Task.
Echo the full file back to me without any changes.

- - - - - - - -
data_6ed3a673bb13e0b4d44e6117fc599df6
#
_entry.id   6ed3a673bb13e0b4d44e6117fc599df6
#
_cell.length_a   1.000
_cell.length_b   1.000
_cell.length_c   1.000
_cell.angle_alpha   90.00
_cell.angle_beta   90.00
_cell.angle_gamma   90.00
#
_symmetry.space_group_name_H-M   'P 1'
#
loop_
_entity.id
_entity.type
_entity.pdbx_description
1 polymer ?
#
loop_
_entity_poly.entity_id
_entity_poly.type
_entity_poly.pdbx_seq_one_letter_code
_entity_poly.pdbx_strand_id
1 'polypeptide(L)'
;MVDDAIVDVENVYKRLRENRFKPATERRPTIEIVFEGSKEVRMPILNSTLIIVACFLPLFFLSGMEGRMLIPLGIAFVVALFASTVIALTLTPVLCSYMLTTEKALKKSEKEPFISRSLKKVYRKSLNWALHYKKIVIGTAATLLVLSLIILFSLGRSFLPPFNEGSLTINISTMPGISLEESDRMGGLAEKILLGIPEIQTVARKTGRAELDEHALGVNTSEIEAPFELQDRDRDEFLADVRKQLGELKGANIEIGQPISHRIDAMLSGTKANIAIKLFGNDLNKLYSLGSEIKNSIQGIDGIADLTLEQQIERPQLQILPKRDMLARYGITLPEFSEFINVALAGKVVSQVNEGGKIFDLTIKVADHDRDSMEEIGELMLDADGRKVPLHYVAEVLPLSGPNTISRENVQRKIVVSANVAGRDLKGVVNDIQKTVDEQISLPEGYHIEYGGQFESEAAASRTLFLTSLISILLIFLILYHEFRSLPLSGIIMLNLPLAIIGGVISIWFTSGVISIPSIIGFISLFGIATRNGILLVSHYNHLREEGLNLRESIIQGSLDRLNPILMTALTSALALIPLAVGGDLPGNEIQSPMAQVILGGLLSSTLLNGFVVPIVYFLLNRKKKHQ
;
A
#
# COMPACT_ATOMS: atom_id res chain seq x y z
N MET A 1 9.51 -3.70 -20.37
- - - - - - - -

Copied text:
data_6ed3a673bb13e0b4d44e6117fc599df6
#
_entry.id   6ed3a673bb13e0b4d44e6117fc599df6
#
_cell.length_a   1.000
_cell.length_b   1.000
_cell.length_c   1.000
_cell.angle_alpha   90.00
_cell.angle_beta   90.00
_cell.angle_gamma   90.00
#
_symmetry.space_group_name_H-M   'P 1'
#
loop_
_entity.id
_entity.type
_entity.pdbx_description
1 polymer ?
#
loop_
_entity_poly.entity_id
_entity_poly.type
_entity_poly.pdbx_seq_one_letter_code
_entity_poly.pdbx_strand_id
1 'polypeptide(L)'
;MVDDAIVDVENVYKRLRENRFKPATERRPTIEIVFEGSKEVRMPILNSTLIIVACFLPLFFLSGMEGRMLIPLGIAFVVALFASTVIALTLTPVLCSYMLTTEKALKKSEKEPFISRSLKKVYRKSLNWALHYKKIVIGTAATLLVLSLIILFSLGRSFLPPFNEGSLTINISTMPGISLEESDRMGGLAEKILLGIPEIQTVARKTGRAELDEHALGVNTSEIEAPFELQDRDRDEFLADVRKQLGELKGANIEIGQPISHRIDAMLSGTKANIAIKLFGNDLNKLYSLGSEIKNSIQGIDGIADLTLEQQIERPQLQILPKRDMLARYGITLPEFSEFINVALAGKVVSQVNEGGKIFDLTIKVADHDRDSMEEIGELMLDADGRKVPLHYVAEVLPLSGPNTISRENVQRKIVVSANVAGRDLKGVVNDIQKTVDEQISLPEGYHIEYGGQFESEAAASRTLFLTSLISILLIFLILYHEFRSLPLSGIIMLNLPLAIIGGVISIWFTSGVISIPSIIGFISLFGIATRNGILLVSHYNHLREEGLNLRESIIQGSLDRLNPILMTALTSALALIPLAVGGDLPGNEIQSPMAQVILGGLLSSTLLNGFVVPIVYFLLNRKKKHQ
;
A
#
# COMPACT_ATOMS: atom_id res chain seq x y z
N MET A 1 9.51 -3.70 -20.37